This oral advocacy intra-school competition challenges first-year students’ organization and presentation skills.
The C. Edwin Moore Moot Court Competition is a voluntary competition offered to first-year students in the fall semester.
This competition is aimed at challenging the students' organization and presentation skills in oral advocacy. Further, it provides an opportunity for students to gauge their interest in oral advocacy and is an excellent source of information for the Moot Court Board and those involved in the selection process for the skills teams at Drake Law School.
Unlike First-Year Oral Arguments and the Supreme Court Day Competition, the C. Edwin Moore Moot Court Competition does not include a written component. The problem is selected by the Moot Court Board and the students are provided all of the materials for the problem, including a synopsis of the problem, an outline of the argument for the appellant, and an outline of the argument for the appellee.
As the competition focuses on oral advocacy skills, students are instructed to make arguments within the information provided and avoid any outside research.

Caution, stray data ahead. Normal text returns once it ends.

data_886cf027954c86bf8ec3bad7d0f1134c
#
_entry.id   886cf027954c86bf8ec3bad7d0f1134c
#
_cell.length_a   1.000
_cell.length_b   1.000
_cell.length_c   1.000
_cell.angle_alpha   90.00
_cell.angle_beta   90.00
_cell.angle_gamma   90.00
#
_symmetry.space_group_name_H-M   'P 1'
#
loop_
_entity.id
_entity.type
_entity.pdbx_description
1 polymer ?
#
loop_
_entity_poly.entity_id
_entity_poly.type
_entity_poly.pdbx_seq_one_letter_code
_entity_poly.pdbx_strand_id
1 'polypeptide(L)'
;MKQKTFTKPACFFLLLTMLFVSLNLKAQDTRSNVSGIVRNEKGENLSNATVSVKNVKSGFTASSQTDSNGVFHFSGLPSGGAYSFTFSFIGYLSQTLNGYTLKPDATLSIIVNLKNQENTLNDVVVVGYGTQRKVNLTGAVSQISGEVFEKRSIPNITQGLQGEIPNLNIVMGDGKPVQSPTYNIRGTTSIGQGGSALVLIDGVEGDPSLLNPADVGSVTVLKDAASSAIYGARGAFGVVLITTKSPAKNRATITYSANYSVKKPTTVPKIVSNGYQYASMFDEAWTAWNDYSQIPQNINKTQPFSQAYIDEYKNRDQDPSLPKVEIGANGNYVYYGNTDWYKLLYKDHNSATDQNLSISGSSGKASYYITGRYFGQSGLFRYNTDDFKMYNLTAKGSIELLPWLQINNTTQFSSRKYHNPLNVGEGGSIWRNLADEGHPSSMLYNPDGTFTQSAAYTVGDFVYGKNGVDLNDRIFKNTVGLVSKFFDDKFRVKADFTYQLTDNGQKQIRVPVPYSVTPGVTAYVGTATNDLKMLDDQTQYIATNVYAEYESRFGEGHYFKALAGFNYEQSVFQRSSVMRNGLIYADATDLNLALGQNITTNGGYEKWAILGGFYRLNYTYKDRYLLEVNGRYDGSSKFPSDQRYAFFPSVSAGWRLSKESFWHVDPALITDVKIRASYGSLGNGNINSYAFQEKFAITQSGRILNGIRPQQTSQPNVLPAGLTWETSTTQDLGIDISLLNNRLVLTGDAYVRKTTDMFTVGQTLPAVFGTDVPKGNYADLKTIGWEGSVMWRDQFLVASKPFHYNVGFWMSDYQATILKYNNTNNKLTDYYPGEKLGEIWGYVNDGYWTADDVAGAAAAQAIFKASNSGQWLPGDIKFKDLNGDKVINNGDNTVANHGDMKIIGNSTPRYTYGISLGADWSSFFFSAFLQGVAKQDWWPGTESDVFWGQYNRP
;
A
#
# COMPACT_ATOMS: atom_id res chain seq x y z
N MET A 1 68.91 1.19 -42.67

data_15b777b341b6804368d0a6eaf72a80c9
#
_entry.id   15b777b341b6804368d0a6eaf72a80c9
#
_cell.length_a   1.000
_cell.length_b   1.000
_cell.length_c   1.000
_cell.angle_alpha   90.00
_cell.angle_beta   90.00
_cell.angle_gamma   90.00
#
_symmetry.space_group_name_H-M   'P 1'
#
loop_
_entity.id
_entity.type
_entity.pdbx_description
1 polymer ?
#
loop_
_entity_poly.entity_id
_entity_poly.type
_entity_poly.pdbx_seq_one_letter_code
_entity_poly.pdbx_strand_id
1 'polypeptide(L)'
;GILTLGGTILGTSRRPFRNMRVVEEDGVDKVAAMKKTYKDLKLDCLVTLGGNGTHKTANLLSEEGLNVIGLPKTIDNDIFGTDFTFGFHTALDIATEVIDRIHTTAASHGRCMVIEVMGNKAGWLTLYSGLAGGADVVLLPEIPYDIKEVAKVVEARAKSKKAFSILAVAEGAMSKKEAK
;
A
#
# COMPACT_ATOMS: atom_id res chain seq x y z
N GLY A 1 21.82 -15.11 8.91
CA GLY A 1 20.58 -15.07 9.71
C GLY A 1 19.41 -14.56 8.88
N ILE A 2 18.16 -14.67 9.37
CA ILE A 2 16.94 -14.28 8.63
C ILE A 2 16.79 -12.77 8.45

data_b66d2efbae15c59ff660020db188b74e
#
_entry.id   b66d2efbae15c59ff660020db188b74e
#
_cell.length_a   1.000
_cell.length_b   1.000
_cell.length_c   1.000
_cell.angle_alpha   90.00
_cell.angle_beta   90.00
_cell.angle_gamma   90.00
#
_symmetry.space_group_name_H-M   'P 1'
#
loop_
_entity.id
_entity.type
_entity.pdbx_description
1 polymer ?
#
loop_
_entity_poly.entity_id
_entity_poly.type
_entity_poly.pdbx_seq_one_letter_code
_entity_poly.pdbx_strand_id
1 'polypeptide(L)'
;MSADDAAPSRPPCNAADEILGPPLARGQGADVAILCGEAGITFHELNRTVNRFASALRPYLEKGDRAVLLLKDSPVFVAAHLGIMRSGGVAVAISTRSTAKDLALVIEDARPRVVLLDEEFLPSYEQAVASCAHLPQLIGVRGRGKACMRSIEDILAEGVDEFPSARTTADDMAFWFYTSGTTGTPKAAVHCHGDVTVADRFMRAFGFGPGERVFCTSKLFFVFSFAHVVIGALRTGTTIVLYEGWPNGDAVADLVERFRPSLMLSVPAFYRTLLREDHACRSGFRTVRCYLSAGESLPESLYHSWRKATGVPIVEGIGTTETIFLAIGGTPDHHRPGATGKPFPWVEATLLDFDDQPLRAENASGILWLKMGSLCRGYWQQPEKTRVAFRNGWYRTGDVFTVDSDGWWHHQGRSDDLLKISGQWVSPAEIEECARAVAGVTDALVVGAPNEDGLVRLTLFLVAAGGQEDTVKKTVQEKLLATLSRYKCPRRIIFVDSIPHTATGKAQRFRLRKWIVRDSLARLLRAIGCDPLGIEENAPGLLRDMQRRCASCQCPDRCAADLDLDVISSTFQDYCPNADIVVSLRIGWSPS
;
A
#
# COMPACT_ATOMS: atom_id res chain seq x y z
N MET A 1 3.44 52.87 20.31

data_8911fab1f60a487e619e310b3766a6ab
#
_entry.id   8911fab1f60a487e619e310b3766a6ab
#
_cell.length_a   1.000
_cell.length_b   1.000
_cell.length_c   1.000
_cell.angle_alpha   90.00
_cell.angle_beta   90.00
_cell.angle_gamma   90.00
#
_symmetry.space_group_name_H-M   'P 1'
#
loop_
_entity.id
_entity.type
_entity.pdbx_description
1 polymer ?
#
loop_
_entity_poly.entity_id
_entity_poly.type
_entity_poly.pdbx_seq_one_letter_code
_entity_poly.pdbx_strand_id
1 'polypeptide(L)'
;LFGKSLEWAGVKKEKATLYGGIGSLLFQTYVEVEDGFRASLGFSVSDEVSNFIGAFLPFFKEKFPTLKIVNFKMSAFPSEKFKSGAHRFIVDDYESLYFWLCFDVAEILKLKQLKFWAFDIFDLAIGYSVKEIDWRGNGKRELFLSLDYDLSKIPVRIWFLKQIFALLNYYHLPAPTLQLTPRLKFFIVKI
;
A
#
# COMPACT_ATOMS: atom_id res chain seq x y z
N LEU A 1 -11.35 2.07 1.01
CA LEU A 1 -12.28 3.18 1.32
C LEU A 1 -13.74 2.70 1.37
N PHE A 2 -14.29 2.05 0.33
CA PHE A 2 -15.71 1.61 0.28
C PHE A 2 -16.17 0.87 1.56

In addition to the honor and experience of making oral arguments to the experienced panels, cash prizes are awarded to the winner of the argument.
Students are advised of an informational meeting about the competition within the first few weeks of their first semester. This informational meeting covers the competition process and timeline, as well as the proper format for an appellate argument. One of the senior members of a moot court team also performs a mock argument.
For students who choose to participate, the two preliminary rounds are held over the course of two weeks and challenge the students to argue both for the appellant and the appellee. These rounds are argued before local attorneys, the majority of which have experience in appellate advocacy.
The semi-final round places the top ranking students in randomly assigned arguments against one another. The semi-final round is held before a panel, including Professor Laurie Doré and local attorneys who are hand-selected for their history with appellate advocacy.
The final round features the top four students, who argue in front of a panel of local judges—often a panel of the Iowa Court of Appeals in the courtroom at the Iowa Judicial Building.